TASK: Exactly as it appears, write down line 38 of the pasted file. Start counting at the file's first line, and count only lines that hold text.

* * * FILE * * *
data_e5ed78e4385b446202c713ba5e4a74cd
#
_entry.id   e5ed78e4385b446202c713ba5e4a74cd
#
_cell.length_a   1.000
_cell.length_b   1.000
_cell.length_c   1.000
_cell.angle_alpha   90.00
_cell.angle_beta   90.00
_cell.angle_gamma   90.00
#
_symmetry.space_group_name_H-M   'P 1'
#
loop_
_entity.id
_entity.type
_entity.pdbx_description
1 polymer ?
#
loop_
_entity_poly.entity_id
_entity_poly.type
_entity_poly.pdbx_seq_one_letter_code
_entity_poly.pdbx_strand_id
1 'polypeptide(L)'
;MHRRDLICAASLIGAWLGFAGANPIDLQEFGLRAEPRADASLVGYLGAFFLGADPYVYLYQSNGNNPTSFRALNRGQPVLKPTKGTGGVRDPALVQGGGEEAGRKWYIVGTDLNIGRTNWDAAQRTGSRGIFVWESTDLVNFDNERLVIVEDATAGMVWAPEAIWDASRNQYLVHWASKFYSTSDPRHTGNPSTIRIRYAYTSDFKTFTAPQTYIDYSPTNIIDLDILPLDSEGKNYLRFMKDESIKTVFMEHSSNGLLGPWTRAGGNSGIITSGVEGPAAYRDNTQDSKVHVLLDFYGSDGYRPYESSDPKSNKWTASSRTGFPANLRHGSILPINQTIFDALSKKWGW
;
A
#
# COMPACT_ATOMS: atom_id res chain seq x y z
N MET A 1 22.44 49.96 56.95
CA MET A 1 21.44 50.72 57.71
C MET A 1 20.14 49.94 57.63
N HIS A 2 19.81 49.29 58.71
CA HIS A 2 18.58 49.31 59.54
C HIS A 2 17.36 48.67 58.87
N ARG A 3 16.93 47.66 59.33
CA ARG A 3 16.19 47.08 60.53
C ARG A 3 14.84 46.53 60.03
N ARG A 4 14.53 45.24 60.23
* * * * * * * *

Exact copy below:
CA ARG A 3 16.19 47.08 60.53